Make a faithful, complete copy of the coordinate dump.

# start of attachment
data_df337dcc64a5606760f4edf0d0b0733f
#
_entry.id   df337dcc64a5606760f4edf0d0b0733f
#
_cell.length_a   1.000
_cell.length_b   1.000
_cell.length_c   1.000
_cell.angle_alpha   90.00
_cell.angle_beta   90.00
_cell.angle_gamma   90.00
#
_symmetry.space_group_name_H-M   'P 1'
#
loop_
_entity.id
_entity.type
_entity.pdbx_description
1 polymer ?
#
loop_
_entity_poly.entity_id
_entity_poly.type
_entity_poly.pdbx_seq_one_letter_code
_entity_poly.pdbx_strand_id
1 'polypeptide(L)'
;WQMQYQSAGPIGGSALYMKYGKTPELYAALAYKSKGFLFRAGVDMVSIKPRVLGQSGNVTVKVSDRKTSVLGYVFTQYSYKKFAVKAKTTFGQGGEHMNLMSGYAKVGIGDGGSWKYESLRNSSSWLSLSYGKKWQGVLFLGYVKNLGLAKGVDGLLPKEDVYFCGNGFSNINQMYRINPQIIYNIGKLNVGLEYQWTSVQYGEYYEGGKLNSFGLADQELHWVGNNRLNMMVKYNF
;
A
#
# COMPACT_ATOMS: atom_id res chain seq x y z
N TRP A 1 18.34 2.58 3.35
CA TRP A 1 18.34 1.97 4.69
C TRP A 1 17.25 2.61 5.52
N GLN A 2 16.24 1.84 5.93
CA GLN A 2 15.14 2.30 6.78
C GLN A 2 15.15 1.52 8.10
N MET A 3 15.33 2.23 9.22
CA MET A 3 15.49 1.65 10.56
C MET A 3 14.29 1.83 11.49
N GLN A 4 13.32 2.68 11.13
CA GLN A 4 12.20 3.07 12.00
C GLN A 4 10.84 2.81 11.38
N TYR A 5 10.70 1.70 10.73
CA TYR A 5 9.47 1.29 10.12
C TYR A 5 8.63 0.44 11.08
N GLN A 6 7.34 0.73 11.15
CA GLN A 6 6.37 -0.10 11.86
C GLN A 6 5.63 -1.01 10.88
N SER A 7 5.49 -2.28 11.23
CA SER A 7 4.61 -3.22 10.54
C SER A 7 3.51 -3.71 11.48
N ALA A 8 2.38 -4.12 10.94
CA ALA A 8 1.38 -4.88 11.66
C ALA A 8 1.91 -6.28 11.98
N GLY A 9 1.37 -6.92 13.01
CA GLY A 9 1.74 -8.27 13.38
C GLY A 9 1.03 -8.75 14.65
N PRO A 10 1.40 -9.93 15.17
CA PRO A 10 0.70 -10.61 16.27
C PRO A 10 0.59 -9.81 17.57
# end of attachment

data_df337dcc64a5606760f4edf0d0b0733f
#
_entry.id   df337dcc64a5606760f4edf0d0b0733f
#
_cell.length_a   1.000
_cell.length_b   1.000
_cell.length_c   1.000
_cell.angle_alpha   90.00
_cell.angle_beta   90.00
_cell.angle_gamma   90.00
#
_symmetry.space_group_name_H-M   'P 1'
#
loop_
_entity.id
_entity.type
_entity.pdbx_description
1 polymer ?
#
loop_
_entity_poly.entity_id
_entity_poly.type
_entity_poly.pdbx_seq_one_letter_code
_entity_poly.pdbx_strand_id
1 'polypeptide(L)'
;WQMQYQSAGPIGGSALYMKYGKTPELYAALAYKSKGFLFRAGVDMVSIKPRVLGQSGNVTVKVSDRKTSVLGYVFTQYSYKKFAVKAKTTFGQGGEHMNLMSGYAKVGIGDGGSWKYESLRNSSSWLSLSYGKKWQGVLFLGYVKNLGLAKGVDGLLPKEDVYFCGNGFSNINQMYRINPQIIYNIGKLNVGLEYQWTSVQYGEYYEGGKLNSFGLADQELHWVGNNRLNMMVKYNF
;
A
#
# COMPACT_ATOMS: atom_id res chain seq x y z
N TRP A 1 18.34 2.58 3.35
CA TRP A 1 18.34 1.97 4.69
C TRP A 1 17.25 2.61 5.52
N GLN A 2 16.24 1.84 5.93
CA GLN A 2 15.14 2.30 6.78
C GLN A 2 15.15 1.52 8.10
N MET A 3 15.33 2.23 9.22
CA MET A 3 15.49 1.65 10.56
C MET A 3 14.29 1.83 11.49
N GLN A 4 13.32 2.68 11.13
CA GLN A 4 12.20 3.07 12.00
C GLN A 4 10.84 2.81 11.38
N TYR A 5 10.70 1.70 10.73
CA TYR A 5 9.47 1.29 10.12
C TYR A 5 8.63 0.44 11.08
N GLN A 6 7.34 0.73 11.15
CA GLN A 6 6.37 -0.10 11.86
C GLN A 6 5.63 -1.01 10.88
N SER A 7 5.49 -2.28 11.23
CA SER A 7 4.61 -3.22 10.54
C SER A 7 3.51 -3.71 11.48
N ALA A 8 2.38 -4.12 10.94
CA ALA A 8 1.38 -4.88 11.66
C ALA A 8 1.91 -6.28 11.98
N GLY A 9 1.37 -6.92 13.01
CA GLY A 9 1.74 -8.27 13.38
C GLY A 9 1.03 -8.75 14.65
N PRO A 10 1.40 -9.93 15.17
CA PRO A 10 0.70 -10.61 16.27
C PRO A 10 0.59 -9.81 17.57